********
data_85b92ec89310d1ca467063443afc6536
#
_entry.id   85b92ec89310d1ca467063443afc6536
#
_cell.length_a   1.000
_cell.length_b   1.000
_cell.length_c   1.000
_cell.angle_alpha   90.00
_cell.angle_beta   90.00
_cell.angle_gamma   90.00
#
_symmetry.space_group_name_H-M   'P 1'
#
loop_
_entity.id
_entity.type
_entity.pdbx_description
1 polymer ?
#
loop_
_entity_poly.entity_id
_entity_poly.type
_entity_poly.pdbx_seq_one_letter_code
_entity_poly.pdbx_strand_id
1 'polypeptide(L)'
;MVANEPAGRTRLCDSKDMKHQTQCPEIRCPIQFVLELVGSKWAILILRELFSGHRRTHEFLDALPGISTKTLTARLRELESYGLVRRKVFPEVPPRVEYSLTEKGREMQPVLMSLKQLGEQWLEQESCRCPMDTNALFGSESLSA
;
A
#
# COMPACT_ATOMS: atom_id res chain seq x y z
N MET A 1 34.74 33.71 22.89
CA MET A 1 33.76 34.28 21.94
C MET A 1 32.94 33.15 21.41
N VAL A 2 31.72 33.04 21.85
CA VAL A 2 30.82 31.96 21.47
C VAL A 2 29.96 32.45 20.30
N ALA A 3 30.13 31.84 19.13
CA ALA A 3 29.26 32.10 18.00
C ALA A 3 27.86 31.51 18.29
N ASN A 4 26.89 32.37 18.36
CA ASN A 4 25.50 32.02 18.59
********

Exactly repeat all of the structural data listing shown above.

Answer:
data_85b92ec89310d1ca467063443afc6536
#
_entry.id   85b92ec89310d1ca467063443afc6536
#
_cell.length_a   1.000
_cell.length_b   1.000
_cell.length_c   1.000
_cell.angle_alpha   90.00
_cell.angle_beta   90.00
_cell.angle_gamma   90.00
#
_symmetry.space_group_name_H-M   'P 1'
#
loop_
_entity.id
_entity.type
_entity.pdbx_description
1 polymer ?
#
loop_
_entity_poly.entity_id
_entity_poly.type
_entity_poly.pdbx_seq_one_letter_code
_entity_poly.pdbx_strand_id
1 'polypeptide(L)'
;MVANEPAGRTRLCDSKDMKHQTQCPEIRCPIQFVLELVGSKWAILILRELFSGHRRTHEFLDALPGISTKTLTARLRELESYGLVRRKVFPEVPPRVEYSLTEKGREMQPVLMSLKQLGEQWLEQESCRCPMDTNALFGSESLSA
;
A
#
# COMPACT_ATOMS: atom_id res chain seq x y z
N MET A 1 34.74 33.71 22.89
CA MET A 1 33.76 34.28 21.94
C MET A 1 32.94 33.15 21.41
N VAL A 2 31.72 33.04 21.85
CA VAL A 2 30.82 31.96 21.47
C VAL A 2 29.96 32.45 20.30
N ALA A 3 30.13 31.84 19.13
CA ALA A 3 29.26 32.10 18.00
C ALA A 3 27.86 31.51 18.29
N ASN A 4 26.89 32.37 18.36
CA ASN A 4 25.50 32.02 18.59